Singapore Expats Forum

ERP rates in CBD to go up, new gantries added, does it work?

Discuss about the latest news & interesting topics, real life experience or other out of topic discussions with locals & expatriates in Singapore.

User avatar
Wind In My Hair
Manager
Manager
Posts: 2306
Joined: Tue, 19 Jul 2005

Postby Wind In My Hair » Sun, 22 Jun 2008 8:40 pm

sundaymorningstaple wrote:the growth of car ownership says that there are more drivers and not less.

It's not car ownership that is the problem, it's road usage. The government couldn't care less if you had a huge Mercedes parked outside your house to show off to your friends... it just doesn't want you to take it onto the roads.

And of course there are more drivers in absolute numbers. But a few comparisons may shed a little light. Singapore's population is growing by 4.4% while vehicle growth is capped at 3%. So in relative terms, car ownership per capita is falling. Also, Singapore's GDP per capita ranks in the top 10 according to IMF, World Bank and CIA rankings, yet is not even among the top 50 in the world for car ownership according to an Economist report which quoted International Car Federation figures. (Darn, all my URL links got blocked so I can't show you the sources of these statistics - you'll have to google just like I did).

So while opinions are well and good, objectively it would seem that something is being done right to manage car ownership. As for road usage, go to any other major city in the region and come back and tell me what you think of Singapore.

sundaymorningstaple wrote:ERP doesn't reduce traffic as all, it just reroutes it for a little while.

The only thing that the ERP is "supposed" do to is to smooth traffic flow heading into the city during the rush hours. If fails miserably however

Anecdotal evidence suggests otherwise. Even the taxi drivers now look at me in surprise when I say use the expressway at peak hour, which means lots of people are choosing alternative routes. I know people who go to work early or work late to avoid ERP. I also know people who choose to leave the car home and use public transport if they work in the city or are meeting friends there socially. Of course there is still traffic going into the city. The point is, you don't see the alternative. Try one week without ERP and I'm sure you will see a huge difference.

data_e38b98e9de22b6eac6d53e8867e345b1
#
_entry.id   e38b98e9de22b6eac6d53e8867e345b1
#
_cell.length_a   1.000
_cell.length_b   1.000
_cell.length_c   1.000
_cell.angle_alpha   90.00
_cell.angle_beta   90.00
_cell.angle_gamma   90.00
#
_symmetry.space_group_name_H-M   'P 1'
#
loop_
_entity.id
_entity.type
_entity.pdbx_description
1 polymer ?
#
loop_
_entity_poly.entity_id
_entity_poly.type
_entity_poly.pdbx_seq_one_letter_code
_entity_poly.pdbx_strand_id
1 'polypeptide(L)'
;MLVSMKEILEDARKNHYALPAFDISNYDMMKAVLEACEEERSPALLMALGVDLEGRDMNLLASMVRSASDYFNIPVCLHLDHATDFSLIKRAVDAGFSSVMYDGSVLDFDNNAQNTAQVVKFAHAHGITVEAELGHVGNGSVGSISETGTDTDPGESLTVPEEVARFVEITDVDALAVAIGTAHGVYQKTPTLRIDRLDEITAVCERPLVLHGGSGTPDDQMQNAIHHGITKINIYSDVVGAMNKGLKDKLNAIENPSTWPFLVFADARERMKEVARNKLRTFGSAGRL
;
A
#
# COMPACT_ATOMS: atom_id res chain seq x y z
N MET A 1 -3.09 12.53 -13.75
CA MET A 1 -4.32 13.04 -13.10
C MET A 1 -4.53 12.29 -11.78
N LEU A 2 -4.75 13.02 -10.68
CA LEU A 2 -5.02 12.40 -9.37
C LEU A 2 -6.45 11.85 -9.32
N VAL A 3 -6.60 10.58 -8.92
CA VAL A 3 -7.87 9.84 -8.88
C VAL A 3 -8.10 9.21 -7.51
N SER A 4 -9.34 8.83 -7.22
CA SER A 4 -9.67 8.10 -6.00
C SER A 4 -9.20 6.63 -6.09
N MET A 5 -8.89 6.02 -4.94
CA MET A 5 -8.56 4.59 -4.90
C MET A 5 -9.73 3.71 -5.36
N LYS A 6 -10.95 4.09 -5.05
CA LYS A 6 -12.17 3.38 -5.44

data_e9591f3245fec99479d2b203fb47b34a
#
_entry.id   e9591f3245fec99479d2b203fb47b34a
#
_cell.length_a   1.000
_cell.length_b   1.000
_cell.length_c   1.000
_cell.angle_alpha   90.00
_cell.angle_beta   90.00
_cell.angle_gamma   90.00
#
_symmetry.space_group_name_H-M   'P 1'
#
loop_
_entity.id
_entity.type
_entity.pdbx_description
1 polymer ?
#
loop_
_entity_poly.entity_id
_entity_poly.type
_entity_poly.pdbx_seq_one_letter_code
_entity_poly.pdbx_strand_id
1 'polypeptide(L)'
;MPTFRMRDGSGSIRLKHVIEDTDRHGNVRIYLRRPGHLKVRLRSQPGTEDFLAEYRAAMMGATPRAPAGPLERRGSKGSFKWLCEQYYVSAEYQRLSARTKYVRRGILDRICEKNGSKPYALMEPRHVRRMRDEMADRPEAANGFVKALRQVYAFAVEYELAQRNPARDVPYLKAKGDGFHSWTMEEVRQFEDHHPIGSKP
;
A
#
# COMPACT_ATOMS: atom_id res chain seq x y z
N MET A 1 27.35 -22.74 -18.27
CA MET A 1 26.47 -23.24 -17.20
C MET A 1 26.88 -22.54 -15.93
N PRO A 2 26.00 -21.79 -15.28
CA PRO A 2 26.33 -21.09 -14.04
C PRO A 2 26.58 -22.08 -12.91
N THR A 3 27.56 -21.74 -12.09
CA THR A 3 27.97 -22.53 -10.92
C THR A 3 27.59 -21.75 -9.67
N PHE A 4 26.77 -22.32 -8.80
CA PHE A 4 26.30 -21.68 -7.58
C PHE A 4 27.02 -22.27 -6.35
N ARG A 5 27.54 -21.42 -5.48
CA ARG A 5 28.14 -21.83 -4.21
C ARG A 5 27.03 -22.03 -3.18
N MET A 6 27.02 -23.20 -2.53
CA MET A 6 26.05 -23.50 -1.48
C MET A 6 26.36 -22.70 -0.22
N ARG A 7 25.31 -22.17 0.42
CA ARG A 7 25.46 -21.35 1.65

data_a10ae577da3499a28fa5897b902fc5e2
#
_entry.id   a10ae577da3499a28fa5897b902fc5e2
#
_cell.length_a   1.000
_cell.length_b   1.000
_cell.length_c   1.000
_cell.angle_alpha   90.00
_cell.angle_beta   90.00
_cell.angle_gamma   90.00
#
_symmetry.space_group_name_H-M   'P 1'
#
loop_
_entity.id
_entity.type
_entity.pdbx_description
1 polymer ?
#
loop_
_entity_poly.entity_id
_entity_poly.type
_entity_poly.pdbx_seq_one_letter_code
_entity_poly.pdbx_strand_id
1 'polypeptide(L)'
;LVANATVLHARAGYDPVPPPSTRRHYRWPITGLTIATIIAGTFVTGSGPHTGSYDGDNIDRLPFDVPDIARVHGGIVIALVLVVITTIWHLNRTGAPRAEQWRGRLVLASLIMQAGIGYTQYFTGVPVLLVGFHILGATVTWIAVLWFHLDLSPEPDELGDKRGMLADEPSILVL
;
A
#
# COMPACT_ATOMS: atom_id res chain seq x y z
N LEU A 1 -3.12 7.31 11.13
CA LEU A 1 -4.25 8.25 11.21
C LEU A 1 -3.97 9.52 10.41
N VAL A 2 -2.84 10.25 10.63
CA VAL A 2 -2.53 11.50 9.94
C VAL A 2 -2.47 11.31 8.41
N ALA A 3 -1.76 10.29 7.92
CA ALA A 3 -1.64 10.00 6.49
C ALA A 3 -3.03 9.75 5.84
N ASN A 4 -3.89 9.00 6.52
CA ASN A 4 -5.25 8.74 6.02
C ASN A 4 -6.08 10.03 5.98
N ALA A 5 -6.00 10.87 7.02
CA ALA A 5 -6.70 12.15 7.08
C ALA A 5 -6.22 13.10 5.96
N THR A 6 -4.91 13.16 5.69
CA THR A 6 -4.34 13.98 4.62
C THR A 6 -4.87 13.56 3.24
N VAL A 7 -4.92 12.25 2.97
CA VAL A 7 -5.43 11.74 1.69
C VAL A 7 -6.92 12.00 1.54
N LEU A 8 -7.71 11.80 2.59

bruinbear
Regular
Regular
Posts: 125
Joined: Sun, 15 Jun 2008
Location: Singapore

Postby bruinbear » Sun, 22 Jun 2008 9:51 pm

"If transport were a religion, Singapore would be a holy place."

Some 'ang-moh' holding some high post in some international transport agency (not sure UN agency or what) said the above not too long ago.

User avatar
Forks
Chatter
Chatter
Posts: 299
Joined: Mon, 04 Feb 2008
Location: in the draw
Contact:

Postby Forks » Sun, 22 Jun 2008 11:27 pm

ERP = Everyday Rob People

thats what the taxi drives call it when I take a taxi.

User avatar
sundaymorningstaple
Moderator
Moderator
Posts: 34257
Joined: Thu, 11 Nov 2004
Location: Still Fishing!
Contact:

Postby sundaymorningstaple » Sun, 22 Jun 2008 11:39 pm

Wind In My Hair wrote:Anecdotal evidence suggests otherwise. Even the taxi drivers now look at me in surprise when I say use the expressway at peak hour, which means lots of people are choosing alternative routes. I know people who go to work early or work late to avoid ERP. I also know people who choose to leave the car home and use public transport if they work in the city or are meeting friends there socially. Of course there is still traffic going into the city. The point is, you don't see the alternative. Try one week without ERP and I'm sure you will see a huge difference.


Which is exactly what I said, it just reroutes it. It doesn't reduce it. They ar still driving and if the taxi drivers shun certain routes that that even confirms what I'm saying even more. Still the same number of cars on the road. Raise the rates high enough on a certain route into the city they take another until that one is jammed up and then raise the rates there. Playing cat and mouse but not reducing anything. So your anecdotal evidence supports, not suggests otherwise. :wink:

I drove here long before ERP and CTE, SLE, BKE & TPE. I DO know what it's like. :P

cavalier
Regular
Regular
Posts: 95
Joined: Mon, 10 Mar 2008

Postby cavalier » Mon, 23 Jun 2008 12:00 am

The ERP alone may not have a huge effect on traffic. But combined with the COE scheme Singapore has been effective in keeping traffic in check. SMS, have you ever driven around Washington, D.C. or NYC during rush hour? To me there is no comparison with Singapore. Or you can take a look at car ownership rates. Singapore's rate is 39%. In NYC it's 58% and Chicago 89%.

User avatar
sundaymorningstaple
Moderator
Moderator
Posts: 34257
Joined: Thu, 11 Nov 2004
Location: Still Fishing!
Contact:

Postby sundaymorningstaple » Mon, 23 Jun 2008 6:51 am

cavalier wrote:The ERP alone may not have a huge effect on traffic. But combined with the COE scheme Singapore has been effective in keeping traffic in check. SMS, have you ever driven around Washington, D.C. or NYC during rush hour? To me there is no comparison with Singapore. Or you can take a look at car ownership rates. Singapore's rate is 39%. In NYC it's 58% and Chicago 89%.


I lived and worked in Downtown Washington DC for 8 years while living in Laurel MD. So, obviously, to answer your question, yes I have. And probably a lot more. I also know that between the beltway, and the reasonably good greenwave effect that the traffic even today (well up to two years ago anyway) still moved reasonably well with the exception of a very few exits off the beltway.